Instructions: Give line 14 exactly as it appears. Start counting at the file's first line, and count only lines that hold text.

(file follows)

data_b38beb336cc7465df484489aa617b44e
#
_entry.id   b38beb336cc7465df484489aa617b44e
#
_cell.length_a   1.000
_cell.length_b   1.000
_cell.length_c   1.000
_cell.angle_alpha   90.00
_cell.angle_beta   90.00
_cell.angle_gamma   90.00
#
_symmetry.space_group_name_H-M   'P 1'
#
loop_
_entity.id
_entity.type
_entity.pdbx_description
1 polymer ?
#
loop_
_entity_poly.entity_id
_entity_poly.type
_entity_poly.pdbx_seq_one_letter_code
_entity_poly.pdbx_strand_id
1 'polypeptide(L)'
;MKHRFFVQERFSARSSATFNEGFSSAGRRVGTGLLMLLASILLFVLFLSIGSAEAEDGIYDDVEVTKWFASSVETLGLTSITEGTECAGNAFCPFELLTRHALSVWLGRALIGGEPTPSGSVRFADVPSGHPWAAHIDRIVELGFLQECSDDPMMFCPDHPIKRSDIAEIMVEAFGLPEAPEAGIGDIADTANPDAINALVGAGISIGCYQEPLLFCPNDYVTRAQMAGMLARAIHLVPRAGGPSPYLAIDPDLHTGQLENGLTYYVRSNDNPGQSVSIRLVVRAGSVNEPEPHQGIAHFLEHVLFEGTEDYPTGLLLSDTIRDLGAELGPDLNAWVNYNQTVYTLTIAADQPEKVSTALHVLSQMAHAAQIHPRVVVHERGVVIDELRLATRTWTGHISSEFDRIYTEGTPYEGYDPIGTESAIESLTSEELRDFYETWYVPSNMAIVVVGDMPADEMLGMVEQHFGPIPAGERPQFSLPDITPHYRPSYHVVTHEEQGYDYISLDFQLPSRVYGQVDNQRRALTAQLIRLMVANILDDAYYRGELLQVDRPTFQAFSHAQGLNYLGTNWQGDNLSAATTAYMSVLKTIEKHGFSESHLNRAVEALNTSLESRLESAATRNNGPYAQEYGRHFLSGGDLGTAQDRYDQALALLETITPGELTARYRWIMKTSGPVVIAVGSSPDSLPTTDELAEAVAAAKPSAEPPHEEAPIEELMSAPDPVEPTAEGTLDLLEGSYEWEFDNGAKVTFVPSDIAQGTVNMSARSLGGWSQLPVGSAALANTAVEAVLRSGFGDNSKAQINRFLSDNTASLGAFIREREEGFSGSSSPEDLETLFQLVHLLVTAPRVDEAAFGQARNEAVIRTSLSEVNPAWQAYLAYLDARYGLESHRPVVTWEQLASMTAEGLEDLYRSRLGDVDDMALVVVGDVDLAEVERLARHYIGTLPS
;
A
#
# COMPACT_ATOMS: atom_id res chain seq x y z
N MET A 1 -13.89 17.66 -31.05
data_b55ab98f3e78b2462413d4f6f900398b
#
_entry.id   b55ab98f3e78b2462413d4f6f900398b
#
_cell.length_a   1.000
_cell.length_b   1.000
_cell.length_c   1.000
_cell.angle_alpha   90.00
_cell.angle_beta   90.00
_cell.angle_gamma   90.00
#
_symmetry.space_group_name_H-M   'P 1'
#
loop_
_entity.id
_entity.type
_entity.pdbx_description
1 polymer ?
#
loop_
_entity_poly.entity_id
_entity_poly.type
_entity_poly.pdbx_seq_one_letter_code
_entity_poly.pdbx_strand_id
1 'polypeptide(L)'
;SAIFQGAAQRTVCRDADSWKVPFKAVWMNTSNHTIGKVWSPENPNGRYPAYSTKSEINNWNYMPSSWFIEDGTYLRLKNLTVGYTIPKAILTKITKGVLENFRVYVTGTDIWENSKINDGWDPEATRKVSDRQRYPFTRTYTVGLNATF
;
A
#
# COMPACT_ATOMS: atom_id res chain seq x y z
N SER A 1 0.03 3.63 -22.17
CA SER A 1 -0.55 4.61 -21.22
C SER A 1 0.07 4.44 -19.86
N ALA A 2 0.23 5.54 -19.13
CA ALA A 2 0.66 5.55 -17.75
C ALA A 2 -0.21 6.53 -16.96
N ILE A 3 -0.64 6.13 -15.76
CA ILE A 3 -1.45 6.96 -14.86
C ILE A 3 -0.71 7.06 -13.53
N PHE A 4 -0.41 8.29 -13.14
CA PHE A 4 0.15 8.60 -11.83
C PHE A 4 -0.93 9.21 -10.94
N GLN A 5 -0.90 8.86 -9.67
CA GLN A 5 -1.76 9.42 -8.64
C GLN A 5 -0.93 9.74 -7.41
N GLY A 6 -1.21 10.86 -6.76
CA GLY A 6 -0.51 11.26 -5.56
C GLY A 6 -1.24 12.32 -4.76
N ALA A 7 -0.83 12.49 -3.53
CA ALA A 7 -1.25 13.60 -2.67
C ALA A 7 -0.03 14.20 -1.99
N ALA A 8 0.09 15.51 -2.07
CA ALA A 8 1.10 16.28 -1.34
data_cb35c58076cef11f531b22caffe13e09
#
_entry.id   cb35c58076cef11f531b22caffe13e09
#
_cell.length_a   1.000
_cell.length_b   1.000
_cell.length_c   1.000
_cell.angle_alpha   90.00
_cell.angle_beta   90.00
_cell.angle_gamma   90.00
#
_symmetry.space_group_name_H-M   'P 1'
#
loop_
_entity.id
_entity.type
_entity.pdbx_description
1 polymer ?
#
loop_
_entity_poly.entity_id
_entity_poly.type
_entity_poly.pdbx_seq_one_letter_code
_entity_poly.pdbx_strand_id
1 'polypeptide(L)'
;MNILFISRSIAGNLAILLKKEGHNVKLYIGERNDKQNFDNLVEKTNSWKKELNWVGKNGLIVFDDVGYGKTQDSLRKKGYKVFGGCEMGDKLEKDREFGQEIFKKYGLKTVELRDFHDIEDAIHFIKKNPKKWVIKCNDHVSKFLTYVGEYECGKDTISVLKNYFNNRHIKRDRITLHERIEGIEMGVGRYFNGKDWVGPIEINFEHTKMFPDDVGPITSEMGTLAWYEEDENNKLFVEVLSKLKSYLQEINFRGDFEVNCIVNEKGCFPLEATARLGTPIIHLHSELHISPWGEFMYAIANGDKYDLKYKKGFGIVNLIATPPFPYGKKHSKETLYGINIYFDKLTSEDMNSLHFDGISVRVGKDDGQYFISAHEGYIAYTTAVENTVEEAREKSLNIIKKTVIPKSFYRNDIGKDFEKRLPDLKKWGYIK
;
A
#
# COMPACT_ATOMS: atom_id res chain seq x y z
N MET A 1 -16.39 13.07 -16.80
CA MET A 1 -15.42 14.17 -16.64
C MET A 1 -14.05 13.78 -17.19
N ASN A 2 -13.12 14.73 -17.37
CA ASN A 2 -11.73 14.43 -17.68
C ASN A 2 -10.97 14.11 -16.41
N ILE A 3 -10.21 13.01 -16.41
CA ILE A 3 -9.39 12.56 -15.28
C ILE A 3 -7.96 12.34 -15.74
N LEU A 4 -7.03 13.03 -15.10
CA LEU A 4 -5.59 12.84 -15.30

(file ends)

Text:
loop_